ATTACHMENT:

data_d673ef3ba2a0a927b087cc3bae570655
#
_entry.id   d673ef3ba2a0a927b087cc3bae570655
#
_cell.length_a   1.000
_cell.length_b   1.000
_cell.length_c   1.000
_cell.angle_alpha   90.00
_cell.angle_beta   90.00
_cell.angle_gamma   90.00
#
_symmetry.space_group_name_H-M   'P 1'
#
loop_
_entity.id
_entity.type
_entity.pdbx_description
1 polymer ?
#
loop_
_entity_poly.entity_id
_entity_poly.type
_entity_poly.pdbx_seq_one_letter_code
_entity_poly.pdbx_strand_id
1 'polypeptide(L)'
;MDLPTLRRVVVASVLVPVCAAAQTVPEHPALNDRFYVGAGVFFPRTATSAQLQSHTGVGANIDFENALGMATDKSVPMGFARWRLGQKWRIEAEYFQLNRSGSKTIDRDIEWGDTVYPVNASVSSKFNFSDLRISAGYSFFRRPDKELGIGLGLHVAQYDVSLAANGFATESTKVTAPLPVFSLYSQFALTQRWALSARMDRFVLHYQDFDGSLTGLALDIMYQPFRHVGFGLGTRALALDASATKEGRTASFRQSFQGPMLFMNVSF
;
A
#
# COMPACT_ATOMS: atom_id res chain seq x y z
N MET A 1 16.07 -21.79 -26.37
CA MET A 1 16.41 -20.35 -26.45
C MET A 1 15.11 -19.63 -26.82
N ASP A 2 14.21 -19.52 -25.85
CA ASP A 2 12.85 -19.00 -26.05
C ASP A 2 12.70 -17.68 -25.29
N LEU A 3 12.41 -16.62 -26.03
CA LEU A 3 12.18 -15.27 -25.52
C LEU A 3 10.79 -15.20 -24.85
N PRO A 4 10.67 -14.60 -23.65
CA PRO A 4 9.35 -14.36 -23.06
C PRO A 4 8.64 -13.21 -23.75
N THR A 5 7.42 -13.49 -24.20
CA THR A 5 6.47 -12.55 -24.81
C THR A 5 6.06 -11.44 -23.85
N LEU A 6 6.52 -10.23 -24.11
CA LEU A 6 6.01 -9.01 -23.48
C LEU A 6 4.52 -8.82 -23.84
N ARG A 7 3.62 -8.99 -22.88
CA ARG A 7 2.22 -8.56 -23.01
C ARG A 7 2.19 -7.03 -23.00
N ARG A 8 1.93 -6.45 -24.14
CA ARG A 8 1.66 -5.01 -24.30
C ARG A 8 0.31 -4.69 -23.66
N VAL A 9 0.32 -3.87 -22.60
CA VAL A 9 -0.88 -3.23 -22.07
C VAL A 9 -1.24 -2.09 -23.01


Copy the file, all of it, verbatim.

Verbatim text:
data_d673ef3ba2a0a927b087cc3bae570655
#
_entry.id   d673ef3ba2a0a927b087cc3bae570655
#
_cell.length_a   1.000
_cell.length_b   1.000
_cell.length_c   1.000
_cell.angle_alpha   90.00
_cell.angle_beta   90.00
_cell.angle_gamma   90.00
#
_symmetry.space_group_name_H-M   'P 1'
#
loop_
_entity.id
_entity.type
_entity.pdbx_description
1 polymer ?
#
loop_
_entity_poly.entity_id
_entity_poly.type
_entity_poly.pdbx_seq_one_letter_code
_entity_poly.pdbx_strand_id
1 'polypeptide(L)'
;MDLPTLRRVVVASVLVPVCAAAQTVPEHPALNDRFYVGAGVFFPRTATSAQLQSHTGVGANIDFENALGMATDKSVPMGFARWRLGQKWRIEAEYFQLNRSGSKTIDRDIEWGDTVYPVNASVSSKFNFSDLRISAGYSFFRRPDKELGIGLGLHVAQYDVSLAANGFATESTKVTAPLPVFSLYSQFALTQRWALSARMDRFVLHYQDFDGSLTGLALDIMYQPFRHVGFGLGTRALALDASATKEGRTASFRQSFQGPMLFMNVSF
;
A
#
# COMPACT_ATOMS: atom_id res chain seq x y z
N MET A 1 16.07 -21.79 -26.37
CA MET A 1 16.41 -20.35 -26.45
C MET A 1 15.11 -19.63 -26.82
N ASP A 2 14.21 -19.52 -25.85
CA ASP A 2 12.85 -19.00 -26.05
C ASP A 2 12.70 -17.68 -25.29
N LEU A 3 12.41 -16.62 -26.03
CA LEU A 3 12.18 -15.27 -25.52
C LEU A 3 10.79 -15.20 -24.85
N PRO A 4 10.67 -14.60 -23.65
CA PRO A 4 9.35 -14.36 -23.06
C PRO A 4 8.64 -13.21 -23.75
N THR A 5 7.42 -13.49 -24.20
CA THR A 5 6.47 -12.55 -24.81
C THR A 5 6.06 -11.44 -23.85
N LEU A 6 6.52 -10.23 -24.11
CA LEU A 6 6.01 -9.01 -23.48
C LEU A 6 4.52 -8.82 -23.84
N ARG A 7 3.62 -8.99 -22.88
CA ARG A 7 2.22 -8.56 -23.01
C ARG A 7 2.19 -7.03 -23.00
N ARG A 8 1.93 -6.45 -24.14
CA ARG A 8 1.66 -5.01 -24.30
C ARG A 8 0.31 -4.69 -23.66
N VAL A 9 0.32 -3.87 -22.60
CA VAL A 9 -0.88 -3.23 -22.07
C VAL A 9 -1.24 -2.09 -23.01